The short-term effects of too much screen time can manifest immediately. These mostly include physical ailments related to poor posture and blue-light exposure. If you stare too long at a screen, you might experience:
Headaches or neck and shoulder pain.
Irritability and poor behavior.
Eye strain or dry and irritated eyes.
Poor sleep or restlessness.
A recent Harvard study examined the negative impact of blue light on sleep patterns. Not all light is absorbed by the body, specifically our eyes, in the same manner. Green light, for example, has longer wavelengths and contains less energy than blue light.
Researchers compared the effects of six and a half hours of exposure to blue light and green light and found that blue light suppresses melatonin (an important naturally occurring hormone that regulates our sleep-wake cycles) for twice as long as green light. This means that too much screen time before bedtime has a direct, scientifically observed impact on the body’s ability to fall asleep and stay asleep.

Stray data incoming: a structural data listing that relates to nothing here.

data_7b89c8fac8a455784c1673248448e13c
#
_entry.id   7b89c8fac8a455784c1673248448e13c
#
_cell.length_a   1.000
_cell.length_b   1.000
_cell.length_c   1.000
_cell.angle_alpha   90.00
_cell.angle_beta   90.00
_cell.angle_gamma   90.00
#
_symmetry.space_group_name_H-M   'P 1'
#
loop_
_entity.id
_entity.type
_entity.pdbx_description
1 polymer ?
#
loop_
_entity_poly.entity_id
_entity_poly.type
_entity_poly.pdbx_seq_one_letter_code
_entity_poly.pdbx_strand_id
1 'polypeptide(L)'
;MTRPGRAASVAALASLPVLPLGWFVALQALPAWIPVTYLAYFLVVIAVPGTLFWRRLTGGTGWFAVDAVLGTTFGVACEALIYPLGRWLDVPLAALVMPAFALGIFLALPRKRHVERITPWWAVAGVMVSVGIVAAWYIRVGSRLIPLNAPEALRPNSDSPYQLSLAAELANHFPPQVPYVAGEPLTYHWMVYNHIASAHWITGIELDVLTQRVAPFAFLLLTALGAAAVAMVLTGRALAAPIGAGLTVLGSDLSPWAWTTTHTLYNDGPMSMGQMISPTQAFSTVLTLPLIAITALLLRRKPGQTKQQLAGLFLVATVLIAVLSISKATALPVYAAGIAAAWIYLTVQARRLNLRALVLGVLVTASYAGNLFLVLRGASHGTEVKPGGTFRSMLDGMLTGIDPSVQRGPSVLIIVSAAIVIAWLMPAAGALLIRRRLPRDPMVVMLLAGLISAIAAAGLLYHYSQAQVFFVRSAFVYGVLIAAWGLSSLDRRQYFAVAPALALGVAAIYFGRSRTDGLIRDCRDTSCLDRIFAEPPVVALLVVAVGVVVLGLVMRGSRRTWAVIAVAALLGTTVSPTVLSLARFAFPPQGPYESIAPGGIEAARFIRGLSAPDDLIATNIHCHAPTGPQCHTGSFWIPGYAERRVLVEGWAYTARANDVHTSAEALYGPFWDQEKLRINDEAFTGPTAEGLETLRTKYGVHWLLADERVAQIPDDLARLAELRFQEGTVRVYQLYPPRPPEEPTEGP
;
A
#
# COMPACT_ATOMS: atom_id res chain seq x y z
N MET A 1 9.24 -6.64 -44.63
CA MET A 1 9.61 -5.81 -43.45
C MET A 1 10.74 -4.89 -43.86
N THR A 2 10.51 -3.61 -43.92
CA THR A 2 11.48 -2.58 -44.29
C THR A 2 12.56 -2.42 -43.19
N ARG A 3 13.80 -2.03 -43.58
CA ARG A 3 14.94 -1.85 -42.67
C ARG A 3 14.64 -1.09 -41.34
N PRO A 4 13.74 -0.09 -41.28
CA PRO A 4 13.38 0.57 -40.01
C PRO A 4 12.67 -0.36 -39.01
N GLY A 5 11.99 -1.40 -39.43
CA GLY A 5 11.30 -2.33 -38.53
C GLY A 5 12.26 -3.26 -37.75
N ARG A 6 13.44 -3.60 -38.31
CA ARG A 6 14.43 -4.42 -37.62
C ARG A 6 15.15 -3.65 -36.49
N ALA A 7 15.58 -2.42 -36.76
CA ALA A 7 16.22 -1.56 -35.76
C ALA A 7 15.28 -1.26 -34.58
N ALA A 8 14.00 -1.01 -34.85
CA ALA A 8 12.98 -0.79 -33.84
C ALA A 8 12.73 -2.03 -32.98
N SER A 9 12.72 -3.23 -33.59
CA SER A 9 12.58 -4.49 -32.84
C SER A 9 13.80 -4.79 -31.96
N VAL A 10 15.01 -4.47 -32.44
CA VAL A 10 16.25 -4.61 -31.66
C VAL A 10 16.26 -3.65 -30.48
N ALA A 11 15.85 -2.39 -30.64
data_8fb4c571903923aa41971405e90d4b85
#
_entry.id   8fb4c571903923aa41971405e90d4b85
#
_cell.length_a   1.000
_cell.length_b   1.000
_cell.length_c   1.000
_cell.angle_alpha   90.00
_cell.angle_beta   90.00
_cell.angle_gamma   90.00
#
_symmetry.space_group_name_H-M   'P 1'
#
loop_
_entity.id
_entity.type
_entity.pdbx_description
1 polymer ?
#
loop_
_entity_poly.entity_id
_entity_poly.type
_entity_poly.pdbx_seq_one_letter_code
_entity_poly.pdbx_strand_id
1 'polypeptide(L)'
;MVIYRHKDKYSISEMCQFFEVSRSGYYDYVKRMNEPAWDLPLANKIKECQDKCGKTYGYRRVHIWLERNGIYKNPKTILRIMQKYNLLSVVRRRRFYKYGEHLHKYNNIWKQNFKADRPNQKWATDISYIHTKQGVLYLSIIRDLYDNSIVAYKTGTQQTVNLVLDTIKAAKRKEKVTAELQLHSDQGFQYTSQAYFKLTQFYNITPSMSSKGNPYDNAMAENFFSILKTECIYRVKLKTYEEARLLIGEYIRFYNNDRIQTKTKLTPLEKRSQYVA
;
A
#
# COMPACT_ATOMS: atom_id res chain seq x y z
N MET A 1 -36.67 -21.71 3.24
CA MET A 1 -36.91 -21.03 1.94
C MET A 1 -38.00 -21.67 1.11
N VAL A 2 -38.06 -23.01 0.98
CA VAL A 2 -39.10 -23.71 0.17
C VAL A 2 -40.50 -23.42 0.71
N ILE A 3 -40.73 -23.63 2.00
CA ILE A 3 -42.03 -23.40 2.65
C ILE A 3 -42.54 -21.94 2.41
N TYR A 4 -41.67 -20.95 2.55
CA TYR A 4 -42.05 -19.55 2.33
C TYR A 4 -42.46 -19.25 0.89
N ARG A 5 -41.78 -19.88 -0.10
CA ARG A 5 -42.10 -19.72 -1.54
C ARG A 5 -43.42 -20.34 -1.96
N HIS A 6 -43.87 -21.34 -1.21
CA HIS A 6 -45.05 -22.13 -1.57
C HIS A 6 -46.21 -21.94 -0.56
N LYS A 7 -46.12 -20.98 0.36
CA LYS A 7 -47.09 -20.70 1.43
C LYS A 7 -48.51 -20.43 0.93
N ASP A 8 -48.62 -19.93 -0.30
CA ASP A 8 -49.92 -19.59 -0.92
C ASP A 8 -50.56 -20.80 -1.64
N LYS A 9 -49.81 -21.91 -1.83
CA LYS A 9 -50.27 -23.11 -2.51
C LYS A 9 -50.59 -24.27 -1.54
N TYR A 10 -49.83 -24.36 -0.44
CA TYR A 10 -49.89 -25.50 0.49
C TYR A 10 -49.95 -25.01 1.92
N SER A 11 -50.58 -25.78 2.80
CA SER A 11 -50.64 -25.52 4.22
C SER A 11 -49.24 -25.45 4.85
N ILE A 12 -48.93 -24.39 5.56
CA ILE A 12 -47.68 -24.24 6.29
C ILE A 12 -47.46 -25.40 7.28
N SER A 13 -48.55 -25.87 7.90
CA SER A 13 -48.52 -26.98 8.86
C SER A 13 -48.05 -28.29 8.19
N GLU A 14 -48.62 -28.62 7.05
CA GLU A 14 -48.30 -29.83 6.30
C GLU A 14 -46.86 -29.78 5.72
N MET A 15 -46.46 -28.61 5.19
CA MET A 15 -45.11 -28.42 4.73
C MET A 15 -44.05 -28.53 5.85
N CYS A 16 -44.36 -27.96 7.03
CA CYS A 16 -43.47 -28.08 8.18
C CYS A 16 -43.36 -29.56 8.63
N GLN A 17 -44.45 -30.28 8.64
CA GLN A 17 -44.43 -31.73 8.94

The long-term effects of screen time on child development and adulthood are especially concerning. Studies of preschool-age children have shown that too much screen time actually alters the structure of the brain, specifically the area responsible for language and literacy development. The long-term risks of too much screen time include:
Obesity from lack of physical activity and too much sedentary time.
Myopia (shortsighted vision) resulting from too much blue-light exposure.
Long-term sleep deficiency stemming from poor screen time habits.
Loss of social skills from reduced human interaction.
Addiction to the screen-time experience due to overexposure to gamification tactics.
Behavioral problems and depression.
Mental health issues, such as a much higher risk of ADHD in children under five.
Altered brain structure caused by the myelination of the brain’s white matter, which isn’t fully formed until the age of two.
If brain damage and chronic health problems aren’t enough to scare you off the screen, there are also studies that associate too much social media screen time with depression and others that show that test scores improve when mobile phones are banned in the classroom. These long-term problems may start in childhood or adolescence and follow you into adulthood, particularly if unhealthy screen time activities become an integral part of your life.